July 5, 2012

The Posse. they be Comin' Round the Mountain! (Part 1)

When this week started, I really didn't have much in the way of plans for the 4th of July.  Most of my family either lives too far away or had other plans.  However, that all changed when I got something of a last-minute invite to a last-minute get-together barbeque.  And I do mean last minute, as I was notified of such quite late the night of July the 3rd.

Well, what does this have to do anything?  Other than spending the holiday in the company of friends?  Well, it was a small gathering of folks, most of whom were gamers, and I was asked if I'd be willing to break out some Deadlands for the occasion.  You see, a few weeks back, my interest in Deadlands and Savage Worlds got re-ignited thanks to the Deadlands Noir Kickstarter project.  Now I'd given Savage Worlds a once-over when the Deadlands Reloaded book came out, but I really wasn't that impressed.  But with the Savage Worlds Deluxe version and DL:Noir, I was willing to give it a second look.  So when the offer came to once again break out some Marshal Law on a group of hapless cowpokes, I was hard-pressed to pass up the chance.

I initially was going to run an intro-module I'd written up for Classic way back in the day, but sadly the document file got corrupted between computer moves.  So that left me scrambling for a suitable adventure.  I had pondered running Night Train, a classic Dime Novel adventure that is well-known amidst the Deadlands community for being one of the most lethal adventures written for the game, possibly ranking up there with the legendary Tomb of Horrors in terms of kill-factor.  But I didn't really my first foray into a new system to be wind-up a TPK.  To heavily paraphrase a line from the movie Purgatory, "The Marshal is tough, but he ain't without mercy."  And Night Train is bad even if you know what you're getting into; I've run and payed this module several times, and only two didn't end with TPKs (though one came awfully darn close).

Luckily, I still have all my Deadlands Classic books handy, and so I skimmed through them, finally settling on "Comin' Round the Mountain" from the back of the Marshal's Handbook.  I'd run it once before, and it works pretty well for a one-shot.  Thankfully, I didn't have to re-work any of the stats, as Pinnacle has been considerate enough to offer a free conversion with updated mechanics and stats.  So that cut down on the heavy lifting as it were.  If you're interested, there's a direct link at the bottom of this post.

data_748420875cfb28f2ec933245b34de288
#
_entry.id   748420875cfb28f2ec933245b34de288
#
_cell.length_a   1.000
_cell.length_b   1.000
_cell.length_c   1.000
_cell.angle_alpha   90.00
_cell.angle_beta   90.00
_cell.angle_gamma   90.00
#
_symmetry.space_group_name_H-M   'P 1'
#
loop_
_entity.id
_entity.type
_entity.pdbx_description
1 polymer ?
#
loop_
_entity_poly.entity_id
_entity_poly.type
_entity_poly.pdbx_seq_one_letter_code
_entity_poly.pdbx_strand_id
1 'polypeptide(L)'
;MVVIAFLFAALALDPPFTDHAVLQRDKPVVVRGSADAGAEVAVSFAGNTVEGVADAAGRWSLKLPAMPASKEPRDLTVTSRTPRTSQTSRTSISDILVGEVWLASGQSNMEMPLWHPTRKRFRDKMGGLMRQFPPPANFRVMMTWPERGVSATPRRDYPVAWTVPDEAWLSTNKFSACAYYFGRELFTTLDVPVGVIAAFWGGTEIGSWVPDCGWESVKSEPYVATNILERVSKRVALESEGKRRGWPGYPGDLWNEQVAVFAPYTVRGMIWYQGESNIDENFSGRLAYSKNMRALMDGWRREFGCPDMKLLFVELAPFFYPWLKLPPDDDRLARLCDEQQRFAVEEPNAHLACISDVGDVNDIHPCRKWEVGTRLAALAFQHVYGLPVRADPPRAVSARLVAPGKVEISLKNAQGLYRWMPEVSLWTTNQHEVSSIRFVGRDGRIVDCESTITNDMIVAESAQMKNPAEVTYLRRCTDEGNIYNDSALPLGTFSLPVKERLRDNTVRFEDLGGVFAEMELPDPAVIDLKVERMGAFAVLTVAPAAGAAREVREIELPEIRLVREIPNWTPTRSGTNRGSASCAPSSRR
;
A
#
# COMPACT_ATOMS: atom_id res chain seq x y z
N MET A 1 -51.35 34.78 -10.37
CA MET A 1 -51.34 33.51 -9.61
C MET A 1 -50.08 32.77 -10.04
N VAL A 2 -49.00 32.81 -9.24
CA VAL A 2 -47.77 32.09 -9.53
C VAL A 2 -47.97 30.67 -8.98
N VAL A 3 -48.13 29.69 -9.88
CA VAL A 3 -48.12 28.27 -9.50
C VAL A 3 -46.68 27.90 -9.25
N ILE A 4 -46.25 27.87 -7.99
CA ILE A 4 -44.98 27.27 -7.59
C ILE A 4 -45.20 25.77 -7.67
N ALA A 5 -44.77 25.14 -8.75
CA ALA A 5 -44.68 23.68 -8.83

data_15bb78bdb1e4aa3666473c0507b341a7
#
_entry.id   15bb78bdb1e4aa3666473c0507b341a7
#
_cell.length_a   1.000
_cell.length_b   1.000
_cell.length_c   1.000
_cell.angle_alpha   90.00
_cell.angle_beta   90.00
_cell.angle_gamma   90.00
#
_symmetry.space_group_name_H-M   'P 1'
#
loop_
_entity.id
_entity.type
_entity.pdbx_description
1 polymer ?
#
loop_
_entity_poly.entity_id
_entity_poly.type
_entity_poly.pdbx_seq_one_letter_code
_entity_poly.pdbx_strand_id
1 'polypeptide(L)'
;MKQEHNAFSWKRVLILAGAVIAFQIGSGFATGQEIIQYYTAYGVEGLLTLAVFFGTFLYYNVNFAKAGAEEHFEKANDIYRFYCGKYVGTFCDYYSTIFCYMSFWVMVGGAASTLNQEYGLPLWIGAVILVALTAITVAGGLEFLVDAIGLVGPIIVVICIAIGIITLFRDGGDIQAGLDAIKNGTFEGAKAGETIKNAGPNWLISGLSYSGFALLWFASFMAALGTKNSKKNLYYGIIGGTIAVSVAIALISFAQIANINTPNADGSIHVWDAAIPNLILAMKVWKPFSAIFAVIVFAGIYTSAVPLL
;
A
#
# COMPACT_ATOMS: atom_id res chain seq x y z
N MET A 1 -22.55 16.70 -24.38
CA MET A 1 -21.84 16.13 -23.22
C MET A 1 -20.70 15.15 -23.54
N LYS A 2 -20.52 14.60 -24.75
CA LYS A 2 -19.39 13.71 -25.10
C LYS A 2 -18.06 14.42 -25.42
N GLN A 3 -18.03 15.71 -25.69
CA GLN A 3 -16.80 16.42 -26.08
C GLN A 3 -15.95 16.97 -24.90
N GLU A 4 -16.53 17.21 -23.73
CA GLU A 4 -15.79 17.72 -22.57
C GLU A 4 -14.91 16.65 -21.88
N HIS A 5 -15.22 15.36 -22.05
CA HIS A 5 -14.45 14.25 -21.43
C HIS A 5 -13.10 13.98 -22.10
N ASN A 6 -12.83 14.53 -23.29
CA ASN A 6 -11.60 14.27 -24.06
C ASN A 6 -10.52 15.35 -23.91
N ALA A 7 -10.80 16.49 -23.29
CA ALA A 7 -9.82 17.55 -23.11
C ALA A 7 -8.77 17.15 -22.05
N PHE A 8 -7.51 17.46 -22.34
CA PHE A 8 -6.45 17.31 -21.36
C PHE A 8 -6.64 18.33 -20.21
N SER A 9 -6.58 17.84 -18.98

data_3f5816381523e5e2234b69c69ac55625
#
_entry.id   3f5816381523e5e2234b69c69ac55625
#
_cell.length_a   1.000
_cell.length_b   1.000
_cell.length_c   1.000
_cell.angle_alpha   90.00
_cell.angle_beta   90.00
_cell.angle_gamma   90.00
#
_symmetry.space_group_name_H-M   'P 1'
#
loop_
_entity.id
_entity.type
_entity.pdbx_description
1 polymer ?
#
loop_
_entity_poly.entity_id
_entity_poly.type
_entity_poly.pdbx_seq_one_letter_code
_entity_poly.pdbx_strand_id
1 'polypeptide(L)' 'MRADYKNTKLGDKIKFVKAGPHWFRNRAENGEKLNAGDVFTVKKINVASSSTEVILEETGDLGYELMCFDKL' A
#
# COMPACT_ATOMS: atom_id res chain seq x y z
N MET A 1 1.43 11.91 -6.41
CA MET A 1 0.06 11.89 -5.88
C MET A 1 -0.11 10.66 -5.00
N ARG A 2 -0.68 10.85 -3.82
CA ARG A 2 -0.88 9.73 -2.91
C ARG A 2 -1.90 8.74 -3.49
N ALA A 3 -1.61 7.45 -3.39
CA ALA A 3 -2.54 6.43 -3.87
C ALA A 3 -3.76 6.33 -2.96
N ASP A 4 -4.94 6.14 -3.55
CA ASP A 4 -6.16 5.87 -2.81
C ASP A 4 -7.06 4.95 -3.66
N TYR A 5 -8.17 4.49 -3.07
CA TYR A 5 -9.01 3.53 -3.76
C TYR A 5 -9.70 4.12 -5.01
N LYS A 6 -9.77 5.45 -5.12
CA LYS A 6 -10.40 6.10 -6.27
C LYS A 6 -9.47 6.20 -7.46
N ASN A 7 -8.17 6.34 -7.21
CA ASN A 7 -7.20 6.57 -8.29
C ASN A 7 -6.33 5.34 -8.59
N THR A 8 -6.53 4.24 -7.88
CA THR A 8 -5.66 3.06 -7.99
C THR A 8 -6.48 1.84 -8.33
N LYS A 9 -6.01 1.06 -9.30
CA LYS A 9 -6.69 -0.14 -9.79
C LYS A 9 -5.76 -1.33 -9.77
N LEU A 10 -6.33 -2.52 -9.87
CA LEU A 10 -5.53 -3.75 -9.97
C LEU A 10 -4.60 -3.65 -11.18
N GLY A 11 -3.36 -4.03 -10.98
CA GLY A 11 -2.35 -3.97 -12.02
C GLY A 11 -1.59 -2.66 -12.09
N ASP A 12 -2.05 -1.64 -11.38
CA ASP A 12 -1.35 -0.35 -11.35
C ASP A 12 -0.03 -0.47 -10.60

So next came the issue of "pre-gens or build-their-own"?  Do I build a bunch of pre-gen heroes for my player-victims, or do I spend valuable time trying to herd cats and get folks to build heroes in a system that most of them really aren't that familiar with?  Well, I opted to simply build a bunch of pre-gens, taking advantage of a set of house-rules to use a draws from a poker deck to build your would-be hero; again, see link at end of post.  I used the same draws for all the pre-gens, as the first one proved pretty snazzy in the shape of a King, a Pair of 10's, a Pair of 7's, and a 5.  All I did was alter what card was assigned to what value for each of the pre-gens, all of whom were based upon an archetype selected from the DL:Classic Player's Guide.  I left each of the fairly generic so that any little details, like name, appearance, and personal details could be filled in as the player wished.  When done, I had a Buffalo Gal, a Gunslinger, a Huckster (re: a gambler-themed magician), an Indian Brave, a Mad Scientist, and a Private Investigator.  That to me sounds like a good mix of character types and should provide ample opportunity for role-playing (which it did, in spades).

That's all for this post, as the second one will have an overview of how the adventure played out, and my thoughts on the Savage Worlds system.  I made a few on-the-fly changes, particularly in the realm of how skills work, but said changes seemed to work out pretty well.

DL:Reloaded - Card-Based Character Creation

DL:Reloaded Conversion Notes for "Comin' Round the Mountain"

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